Attractions Did you know?

31 facts you need to know about attractions across London

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31 facts you need to know about attractions across London

Learn more about many of the capital’s beloved attractions with us, as we take you through some fast facts you’ll want to know before you visit these iconic landmarks.

What you need to know about London attractions

Tower of London

Tower of London

The Tower of London allows visitors a chance to step back in over 900 years of history, but did you know that it has been used as a prison until as recently as 1952? 22 executions have also taken place at the Tower, with the most recent being Josef Jakobs, a German spy killed in World War Two. In the Crown Jewels exhibition, you’ll also be able to see the Imperial State Crown, glistening with 2,868 diamonds!

Kew Gardens

Did you know that over 170 species of plants were discovered by scientists at Kew Gardens in 2018? This includes 128 vascular plants and 44 species of fungi from around the world. Home to over 1.25 million types of fungi, Kew Gardens is home to the world’s largest fungarium, as well as the world’s oldest potted plant: an Encephalartos altensteinii (i) collected in the 1770s by Francis Masson with a four-metre wide trunk.

ZSL London Zoo

ZSL London Zoo

Related to plants and animals, there are over 800 species of animals for visitors to see at ZSL London Zoo from lions and tigers, to smaller critters typically found in the rainforest. ZSL London Zoo is the world’s oldest scientific zoo, having opened in 1828 and features many animals who have grown to a famous status including Guy the gorilla and Winnie the bear. See if you can spot them as you walk around the zoo!

Kensington Palace

Kensington Palace was originally called Nottingham House, a mansion that was built by Sir George Coppin, a wealthy businessman in the 16th century. However, when William III and Mary II were looking for a new place to live, they decided that Nottingham House was perfect and the new royal estate of Kensington Palace was born. The building was opened to the public from 1899, allowing visitors to peer into the State Apartments while Queen Victoria was on the throne. See what royal history you can find for yourself at the palace.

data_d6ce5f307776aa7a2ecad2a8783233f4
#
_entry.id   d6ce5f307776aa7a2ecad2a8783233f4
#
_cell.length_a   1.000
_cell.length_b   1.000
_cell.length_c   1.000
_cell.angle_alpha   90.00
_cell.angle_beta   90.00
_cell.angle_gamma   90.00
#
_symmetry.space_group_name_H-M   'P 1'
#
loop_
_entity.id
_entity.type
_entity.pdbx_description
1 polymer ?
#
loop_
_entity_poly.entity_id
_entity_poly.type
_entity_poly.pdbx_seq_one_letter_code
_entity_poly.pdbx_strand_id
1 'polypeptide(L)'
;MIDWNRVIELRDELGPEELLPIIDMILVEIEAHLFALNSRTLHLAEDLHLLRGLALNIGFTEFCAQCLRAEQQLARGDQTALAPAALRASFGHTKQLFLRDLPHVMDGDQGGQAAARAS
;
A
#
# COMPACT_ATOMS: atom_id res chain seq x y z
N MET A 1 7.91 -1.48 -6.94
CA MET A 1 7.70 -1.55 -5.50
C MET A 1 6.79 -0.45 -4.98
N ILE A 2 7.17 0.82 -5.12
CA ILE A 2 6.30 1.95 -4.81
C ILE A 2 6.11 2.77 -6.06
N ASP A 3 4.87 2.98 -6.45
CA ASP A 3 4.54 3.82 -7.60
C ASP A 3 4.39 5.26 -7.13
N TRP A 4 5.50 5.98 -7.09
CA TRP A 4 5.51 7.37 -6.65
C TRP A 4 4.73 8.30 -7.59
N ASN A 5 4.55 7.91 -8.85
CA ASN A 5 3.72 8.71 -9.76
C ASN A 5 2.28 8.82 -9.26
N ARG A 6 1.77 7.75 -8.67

Cutty Sark

Cutty Sark

Built in 1869 to serve imports to and from China, the Cutty Sark carried tea, whisky and wool on voyages around the world. From 1870 to 1877, 653 men served on board to transport goods. In 1895, the boat’s name was changed to “Ferreira” and later “Maria do Amparo” in 1922, after being sold to a Portuguese firm.

Tower Bridge

One of the greatest parts of the London skyline, Tower Bridge took 8 years to build and was officially opened on 8th June 1894. Built with 11,000 tons of steel, Tower Bridge is 800 feet long and it is estimated that 40,000 people cross the bridge every day.

Buckingham Palace

Buckingham Palace

Did you know that the famous palace wasn’t always destined for this status? Originally built as the Buckingham House in 1703, Buckingham Palace was envisioned as a townhouse for the Duke of Buckingham. Complete with 775 rooms, there are over 45,000 light bulbs to keep the palace shining bright and can serve up to 8,000 people for one of the palace’s infamous garden parties. When members of the Royal Family stand on the balcony of Buckingham Palace to address the public, they will stand on the East Wing.

London Bridge

There have been 3 additional crossings in the capital called “London Bridge” since the original Roman crossing in 50 AD. Future bridges included a chapel in the 1209 London Bridge, yet the current London Bridge has stood in London from 17th March 1973. Did you know one of the older London Bridges still stands? Lake Havasu City in Arizona is home to one of the old London bridges, after spending just shy of $10 million dollars to transport the bridge piece by piece over 5,000 miles away from the original location.

St Paul’s Cathedral

St Pauls Know
Photo credit: Peter Smith

A cathedral dedicated to St Paul has stood in the City of London since 604 AD, however the current cathedral that stands was officially opened on 25th December 1711 after the third reincarnation was destroyed in the Great Fire of London. With a dome standing at 111 metres high, St Paul’s Cathedral was the tallest building until 1967. However, it is now out of the top 50 ranking for the tallest building; the tallest building in London now is The Shard at 306 metres.

Want to find out more about attractions outside the capital? You’ll want to visit these famous British attractions that lie beyond London.